The concept of “political economy” is usually linked with the emergence of social complexity and centralized political organization. If we want to understand how the “political economy” operated previously, Peter M. Day, Maria Relaki, and Simona Todaro argue in Chapter 11 that we will need to reconsider several traditional presumptions. These include the arbitrary distinction between “subsistence economy” and “political economy,” rigid notions of craft specialization, and the supposition that the term “political economy” implies centralized control over the production and distribution of goods. Their close reading of the distribution of pottery fabrics from Neolithic through the EBA allows the authors to propose more varied patterns of interaction in which pots, generally regarded as practical implements for subsistence, also serve as signifiers of local, regional and inter-regional identities.
In Chapter 6, Joanne M. A. Murphy looks for evidence of ritual activity at Pre- and Protopalatial Knossos and Phaistos. At Knossos Murphy points to a series of deposits of pottery specifically associated with feasting found in the West Court The deposits range in date from EM I through the Protopalatial period. Similarity between these deposits and deposits found at the entrances to contemporary tombs suggest to Murphy that the West Courts had been the main sites of religion going back to a period that preceded the construction of the palaces themselves.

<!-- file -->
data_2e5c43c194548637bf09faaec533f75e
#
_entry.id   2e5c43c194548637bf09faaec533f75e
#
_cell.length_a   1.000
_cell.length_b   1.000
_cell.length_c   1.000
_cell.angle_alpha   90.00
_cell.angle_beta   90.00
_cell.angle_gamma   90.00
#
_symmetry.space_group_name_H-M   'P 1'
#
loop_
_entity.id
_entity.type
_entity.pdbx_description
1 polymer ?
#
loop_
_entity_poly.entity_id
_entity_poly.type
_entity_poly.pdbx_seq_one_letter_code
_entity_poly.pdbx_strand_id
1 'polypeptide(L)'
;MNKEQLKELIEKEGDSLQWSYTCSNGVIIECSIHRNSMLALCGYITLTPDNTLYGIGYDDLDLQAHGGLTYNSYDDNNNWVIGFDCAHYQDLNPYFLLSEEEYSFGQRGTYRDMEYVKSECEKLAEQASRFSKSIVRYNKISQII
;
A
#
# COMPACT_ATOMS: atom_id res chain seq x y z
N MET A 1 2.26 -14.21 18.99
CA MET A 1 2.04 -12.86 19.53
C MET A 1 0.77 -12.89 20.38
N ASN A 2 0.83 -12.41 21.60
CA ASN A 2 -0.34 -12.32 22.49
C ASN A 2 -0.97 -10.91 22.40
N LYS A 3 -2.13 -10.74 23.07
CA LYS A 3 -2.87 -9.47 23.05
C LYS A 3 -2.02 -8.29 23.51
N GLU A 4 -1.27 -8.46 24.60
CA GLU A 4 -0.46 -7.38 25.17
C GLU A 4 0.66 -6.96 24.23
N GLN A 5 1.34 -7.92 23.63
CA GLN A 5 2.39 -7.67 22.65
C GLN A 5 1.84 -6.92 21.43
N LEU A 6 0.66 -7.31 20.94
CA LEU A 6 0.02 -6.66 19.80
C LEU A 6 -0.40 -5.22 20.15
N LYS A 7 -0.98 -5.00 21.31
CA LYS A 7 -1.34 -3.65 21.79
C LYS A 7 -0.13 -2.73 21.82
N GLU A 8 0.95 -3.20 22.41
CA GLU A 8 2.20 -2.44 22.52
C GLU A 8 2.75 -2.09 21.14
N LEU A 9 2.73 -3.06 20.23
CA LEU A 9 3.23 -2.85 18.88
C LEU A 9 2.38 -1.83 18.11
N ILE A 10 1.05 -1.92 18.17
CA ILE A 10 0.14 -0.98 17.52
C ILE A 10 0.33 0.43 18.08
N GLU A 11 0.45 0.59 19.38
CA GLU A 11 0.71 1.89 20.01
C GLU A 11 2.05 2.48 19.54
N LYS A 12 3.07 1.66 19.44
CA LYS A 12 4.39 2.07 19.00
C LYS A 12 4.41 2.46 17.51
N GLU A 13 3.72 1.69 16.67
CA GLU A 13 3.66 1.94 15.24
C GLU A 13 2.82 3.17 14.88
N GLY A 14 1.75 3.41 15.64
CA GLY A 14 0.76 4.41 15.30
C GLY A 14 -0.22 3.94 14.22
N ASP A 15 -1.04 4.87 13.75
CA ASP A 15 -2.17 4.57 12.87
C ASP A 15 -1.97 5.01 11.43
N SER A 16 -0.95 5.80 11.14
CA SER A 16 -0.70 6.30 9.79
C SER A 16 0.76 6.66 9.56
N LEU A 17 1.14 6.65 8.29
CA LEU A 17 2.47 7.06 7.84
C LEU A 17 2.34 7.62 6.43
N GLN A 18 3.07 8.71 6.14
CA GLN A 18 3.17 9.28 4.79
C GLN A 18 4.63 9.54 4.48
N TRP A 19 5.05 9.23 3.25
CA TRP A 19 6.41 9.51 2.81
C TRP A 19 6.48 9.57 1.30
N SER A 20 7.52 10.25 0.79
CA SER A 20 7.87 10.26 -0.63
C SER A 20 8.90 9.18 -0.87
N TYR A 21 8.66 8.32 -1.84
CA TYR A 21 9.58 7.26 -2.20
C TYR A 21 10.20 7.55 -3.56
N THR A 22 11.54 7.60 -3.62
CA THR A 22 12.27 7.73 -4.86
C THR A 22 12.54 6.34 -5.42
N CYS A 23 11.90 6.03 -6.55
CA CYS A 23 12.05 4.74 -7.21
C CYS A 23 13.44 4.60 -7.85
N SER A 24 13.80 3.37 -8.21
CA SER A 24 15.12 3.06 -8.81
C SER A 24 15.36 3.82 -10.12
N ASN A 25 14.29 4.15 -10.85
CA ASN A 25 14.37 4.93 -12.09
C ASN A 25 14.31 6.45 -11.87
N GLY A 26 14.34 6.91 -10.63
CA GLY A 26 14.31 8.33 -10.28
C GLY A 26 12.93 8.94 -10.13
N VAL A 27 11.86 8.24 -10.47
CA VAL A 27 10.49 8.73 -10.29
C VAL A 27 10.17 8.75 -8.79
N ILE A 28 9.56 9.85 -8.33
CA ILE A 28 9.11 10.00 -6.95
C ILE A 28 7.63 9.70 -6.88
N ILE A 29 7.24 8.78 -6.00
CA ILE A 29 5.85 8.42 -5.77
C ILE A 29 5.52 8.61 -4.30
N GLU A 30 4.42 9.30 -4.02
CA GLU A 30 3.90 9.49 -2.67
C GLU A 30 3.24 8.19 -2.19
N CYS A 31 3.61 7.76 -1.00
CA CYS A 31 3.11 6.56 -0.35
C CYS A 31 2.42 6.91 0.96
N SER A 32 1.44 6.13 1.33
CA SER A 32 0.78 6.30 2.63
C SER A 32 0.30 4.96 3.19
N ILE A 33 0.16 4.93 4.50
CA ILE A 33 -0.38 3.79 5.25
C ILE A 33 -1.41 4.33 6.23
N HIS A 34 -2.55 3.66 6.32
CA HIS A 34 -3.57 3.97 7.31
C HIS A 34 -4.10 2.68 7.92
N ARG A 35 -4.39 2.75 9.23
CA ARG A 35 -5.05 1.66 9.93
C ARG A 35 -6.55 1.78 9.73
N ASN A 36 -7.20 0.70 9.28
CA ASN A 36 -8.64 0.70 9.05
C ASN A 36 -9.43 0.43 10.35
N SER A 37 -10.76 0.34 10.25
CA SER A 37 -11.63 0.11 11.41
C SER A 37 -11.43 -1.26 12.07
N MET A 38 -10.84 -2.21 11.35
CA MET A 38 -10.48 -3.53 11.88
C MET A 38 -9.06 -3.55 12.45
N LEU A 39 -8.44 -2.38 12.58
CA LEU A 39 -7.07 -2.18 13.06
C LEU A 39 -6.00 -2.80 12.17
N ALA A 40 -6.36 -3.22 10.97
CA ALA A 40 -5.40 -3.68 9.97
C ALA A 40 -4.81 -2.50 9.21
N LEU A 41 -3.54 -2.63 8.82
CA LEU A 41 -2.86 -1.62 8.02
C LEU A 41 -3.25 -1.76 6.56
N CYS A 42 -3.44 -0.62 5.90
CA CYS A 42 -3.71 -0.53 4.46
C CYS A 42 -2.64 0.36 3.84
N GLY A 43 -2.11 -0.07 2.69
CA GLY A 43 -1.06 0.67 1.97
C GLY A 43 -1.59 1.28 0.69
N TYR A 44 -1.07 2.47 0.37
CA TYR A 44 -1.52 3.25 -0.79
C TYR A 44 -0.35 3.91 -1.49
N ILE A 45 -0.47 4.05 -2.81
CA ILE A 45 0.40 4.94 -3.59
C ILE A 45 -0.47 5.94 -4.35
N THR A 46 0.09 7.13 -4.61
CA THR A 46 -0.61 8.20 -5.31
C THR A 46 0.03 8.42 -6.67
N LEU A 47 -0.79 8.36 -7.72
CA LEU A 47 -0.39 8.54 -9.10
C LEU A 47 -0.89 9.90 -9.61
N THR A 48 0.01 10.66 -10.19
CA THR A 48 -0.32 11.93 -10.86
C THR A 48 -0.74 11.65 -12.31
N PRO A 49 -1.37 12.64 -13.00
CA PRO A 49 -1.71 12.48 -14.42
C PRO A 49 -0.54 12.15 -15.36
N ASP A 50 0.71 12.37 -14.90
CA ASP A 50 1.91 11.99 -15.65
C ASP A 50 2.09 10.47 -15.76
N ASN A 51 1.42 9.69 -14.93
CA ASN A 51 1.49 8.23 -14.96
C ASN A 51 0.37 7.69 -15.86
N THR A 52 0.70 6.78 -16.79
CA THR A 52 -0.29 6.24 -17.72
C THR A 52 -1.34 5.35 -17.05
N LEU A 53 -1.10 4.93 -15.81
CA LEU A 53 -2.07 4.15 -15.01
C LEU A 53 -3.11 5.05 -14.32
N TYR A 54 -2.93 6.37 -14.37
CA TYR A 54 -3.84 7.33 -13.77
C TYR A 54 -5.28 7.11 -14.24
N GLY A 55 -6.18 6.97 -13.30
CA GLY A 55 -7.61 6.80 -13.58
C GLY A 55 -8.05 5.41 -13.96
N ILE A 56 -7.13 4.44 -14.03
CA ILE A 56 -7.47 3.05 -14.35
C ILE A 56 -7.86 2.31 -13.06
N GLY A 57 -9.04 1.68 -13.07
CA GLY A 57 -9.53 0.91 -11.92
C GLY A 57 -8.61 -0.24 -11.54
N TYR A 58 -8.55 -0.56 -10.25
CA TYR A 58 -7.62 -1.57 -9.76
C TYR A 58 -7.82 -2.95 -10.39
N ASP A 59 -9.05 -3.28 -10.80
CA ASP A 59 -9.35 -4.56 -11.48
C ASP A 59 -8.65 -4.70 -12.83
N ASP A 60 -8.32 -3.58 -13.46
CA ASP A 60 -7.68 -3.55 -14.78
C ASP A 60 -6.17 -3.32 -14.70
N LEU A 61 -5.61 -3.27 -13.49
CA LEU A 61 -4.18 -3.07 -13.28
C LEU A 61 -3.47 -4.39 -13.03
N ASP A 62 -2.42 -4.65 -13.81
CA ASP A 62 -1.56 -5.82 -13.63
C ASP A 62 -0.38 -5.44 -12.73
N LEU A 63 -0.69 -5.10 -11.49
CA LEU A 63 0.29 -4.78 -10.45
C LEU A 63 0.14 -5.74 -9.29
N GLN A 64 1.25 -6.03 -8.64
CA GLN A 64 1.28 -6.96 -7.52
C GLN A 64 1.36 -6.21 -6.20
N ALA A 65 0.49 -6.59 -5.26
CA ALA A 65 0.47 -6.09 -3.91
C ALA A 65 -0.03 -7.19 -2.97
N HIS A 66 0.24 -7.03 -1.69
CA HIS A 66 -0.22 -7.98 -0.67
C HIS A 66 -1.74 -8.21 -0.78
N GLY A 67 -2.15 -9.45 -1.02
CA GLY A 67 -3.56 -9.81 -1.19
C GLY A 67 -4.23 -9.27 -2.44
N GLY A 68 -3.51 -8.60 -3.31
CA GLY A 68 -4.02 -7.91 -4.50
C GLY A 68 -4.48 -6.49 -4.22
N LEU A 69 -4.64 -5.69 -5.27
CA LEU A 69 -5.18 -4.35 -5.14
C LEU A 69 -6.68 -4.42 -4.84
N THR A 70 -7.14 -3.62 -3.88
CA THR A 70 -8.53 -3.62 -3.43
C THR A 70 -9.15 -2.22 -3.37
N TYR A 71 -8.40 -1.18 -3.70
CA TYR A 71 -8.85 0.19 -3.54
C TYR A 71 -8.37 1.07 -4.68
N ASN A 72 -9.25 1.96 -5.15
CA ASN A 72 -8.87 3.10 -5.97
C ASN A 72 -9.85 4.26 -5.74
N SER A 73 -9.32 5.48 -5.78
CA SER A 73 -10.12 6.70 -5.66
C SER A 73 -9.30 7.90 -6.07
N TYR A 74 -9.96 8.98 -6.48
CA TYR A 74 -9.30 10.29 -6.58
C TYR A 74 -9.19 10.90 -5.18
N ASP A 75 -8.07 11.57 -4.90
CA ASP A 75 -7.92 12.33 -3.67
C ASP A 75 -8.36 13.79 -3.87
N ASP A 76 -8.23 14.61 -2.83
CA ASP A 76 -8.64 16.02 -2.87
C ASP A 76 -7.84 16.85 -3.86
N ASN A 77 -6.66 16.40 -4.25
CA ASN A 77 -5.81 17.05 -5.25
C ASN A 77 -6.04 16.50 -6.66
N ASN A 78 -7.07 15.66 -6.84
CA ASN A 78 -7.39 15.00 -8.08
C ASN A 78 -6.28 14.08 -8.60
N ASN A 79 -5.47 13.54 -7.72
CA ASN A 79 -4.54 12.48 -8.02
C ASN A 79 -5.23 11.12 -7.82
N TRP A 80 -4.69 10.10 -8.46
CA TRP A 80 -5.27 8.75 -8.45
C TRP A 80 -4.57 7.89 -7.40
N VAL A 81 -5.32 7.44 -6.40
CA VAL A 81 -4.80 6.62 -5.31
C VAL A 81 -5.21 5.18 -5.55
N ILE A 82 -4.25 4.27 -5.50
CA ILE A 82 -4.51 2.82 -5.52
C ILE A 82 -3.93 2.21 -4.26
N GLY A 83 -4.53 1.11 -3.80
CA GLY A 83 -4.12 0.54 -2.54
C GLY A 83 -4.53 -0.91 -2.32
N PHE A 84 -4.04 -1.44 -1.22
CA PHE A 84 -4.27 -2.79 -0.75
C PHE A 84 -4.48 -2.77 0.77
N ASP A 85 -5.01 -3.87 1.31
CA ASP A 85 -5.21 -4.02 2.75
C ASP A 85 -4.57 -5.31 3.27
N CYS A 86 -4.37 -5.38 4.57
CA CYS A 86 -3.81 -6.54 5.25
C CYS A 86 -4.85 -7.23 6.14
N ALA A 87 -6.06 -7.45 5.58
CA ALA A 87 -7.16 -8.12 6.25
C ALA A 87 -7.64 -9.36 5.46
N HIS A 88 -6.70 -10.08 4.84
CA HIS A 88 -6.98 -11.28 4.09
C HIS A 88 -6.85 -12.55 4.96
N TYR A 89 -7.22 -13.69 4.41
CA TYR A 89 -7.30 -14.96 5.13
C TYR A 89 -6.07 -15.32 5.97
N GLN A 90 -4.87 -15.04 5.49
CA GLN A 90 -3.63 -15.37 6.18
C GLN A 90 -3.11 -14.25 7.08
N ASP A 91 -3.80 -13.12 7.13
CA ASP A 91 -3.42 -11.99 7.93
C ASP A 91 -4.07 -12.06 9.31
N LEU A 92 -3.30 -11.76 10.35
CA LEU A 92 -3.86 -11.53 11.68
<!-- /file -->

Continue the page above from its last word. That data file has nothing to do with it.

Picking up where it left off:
In sum, the papers in this volume present a picture of enormous complexity. The contributors look at a variety of issues at scales ranging from an individual potter at Pylos to trans-Mediterranean contact. They consider different sets of data (obsidian blades, pottery fabrics, Linear B tablets, etc.). They approach their topics from distinct perspectives, and employ different analytical models. It falls to James C. Wright to see the general pattern in this potpourri of particulars (Chapter 13).